Towards better assessments of nutrient constraints on soil carbon sequestration: including soil microbial and mineral mechanisms into the terrestrial biosphere models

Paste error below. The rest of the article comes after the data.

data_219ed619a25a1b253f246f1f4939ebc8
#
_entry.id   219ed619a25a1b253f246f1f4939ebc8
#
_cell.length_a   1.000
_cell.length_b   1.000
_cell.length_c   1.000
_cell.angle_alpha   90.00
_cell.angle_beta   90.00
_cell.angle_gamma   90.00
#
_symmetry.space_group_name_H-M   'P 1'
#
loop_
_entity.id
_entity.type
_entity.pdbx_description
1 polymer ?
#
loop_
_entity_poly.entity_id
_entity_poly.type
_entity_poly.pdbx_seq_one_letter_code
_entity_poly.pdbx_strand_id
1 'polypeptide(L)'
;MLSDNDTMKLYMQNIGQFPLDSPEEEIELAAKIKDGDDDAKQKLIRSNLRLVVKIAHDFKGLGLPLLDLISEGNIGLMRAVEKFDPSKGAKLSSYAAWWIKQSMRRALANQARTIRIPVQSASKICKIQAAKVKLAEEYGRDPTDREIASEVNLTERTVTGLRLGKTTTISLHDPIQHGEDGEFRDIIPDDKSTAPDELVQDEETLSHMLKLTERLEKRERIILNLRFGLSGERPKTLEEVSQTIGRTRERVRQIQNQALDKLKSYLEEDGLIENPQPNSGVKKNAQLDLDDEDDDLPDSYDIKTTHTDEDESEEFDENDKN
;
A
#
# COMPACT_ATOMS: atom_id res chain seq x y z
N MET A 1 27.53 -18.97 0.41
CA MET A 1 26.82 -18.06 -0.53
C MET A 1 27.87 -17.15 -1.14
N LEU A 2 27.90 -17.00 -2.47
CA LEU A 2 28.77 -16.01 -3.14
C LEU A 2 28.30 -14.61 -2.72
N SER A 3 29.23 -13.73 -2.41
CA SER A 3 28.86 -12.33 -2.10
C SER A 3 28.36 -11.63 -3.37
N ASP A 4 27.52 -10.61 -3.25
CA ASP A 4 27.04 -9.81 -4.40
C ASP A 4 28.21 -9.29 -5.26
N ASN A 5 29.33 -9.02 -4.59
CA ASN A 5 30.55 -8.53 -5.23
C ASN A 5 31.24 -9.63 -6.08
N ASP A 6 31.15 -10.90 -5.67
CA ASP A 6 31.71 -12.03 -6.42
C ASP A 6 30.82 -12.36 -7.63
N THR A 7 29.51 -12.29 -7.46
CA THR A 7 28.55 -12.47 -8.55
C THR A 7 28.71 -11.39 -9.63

Soils contain the largest carbon (C) pool in terrestrial ecosystems, and the capacity of soils to sequestrate C is thus important for climate mitigation. However, model uncertainties caused by inadequate process descriptions of carbon-nutrient interactions lead to high uncertainties in the future projections of terrestrial C sequestration. The aim of this project is to include soil microbial and mineral mechanisms into a terrestrial biosphere model (TBM), to improve the assessments of nutrient constraints on soil C sequestration. A combined approach of process-based modelling and soil measurements from four forest sites will be used in two sub-studies: (1) improving the representations of carbon-nutrient interactions of a soil C model, which already contains microbial and mineral mechanisms, to be able to quantify the effects of microbial mechanisms on soil organic matter formation/turnover and (2)coupling this soil C model with a TBM to investigate the nutrient constraints on soil C sequestration, and applying the improved TBM on 544 forest sites in a national database to investigate the effects of nutrient constraints on soil C sequestration across Sweden. The improved model will be capable of better predicting the effects of management strategies on C sequestration, to provide more robust decision support.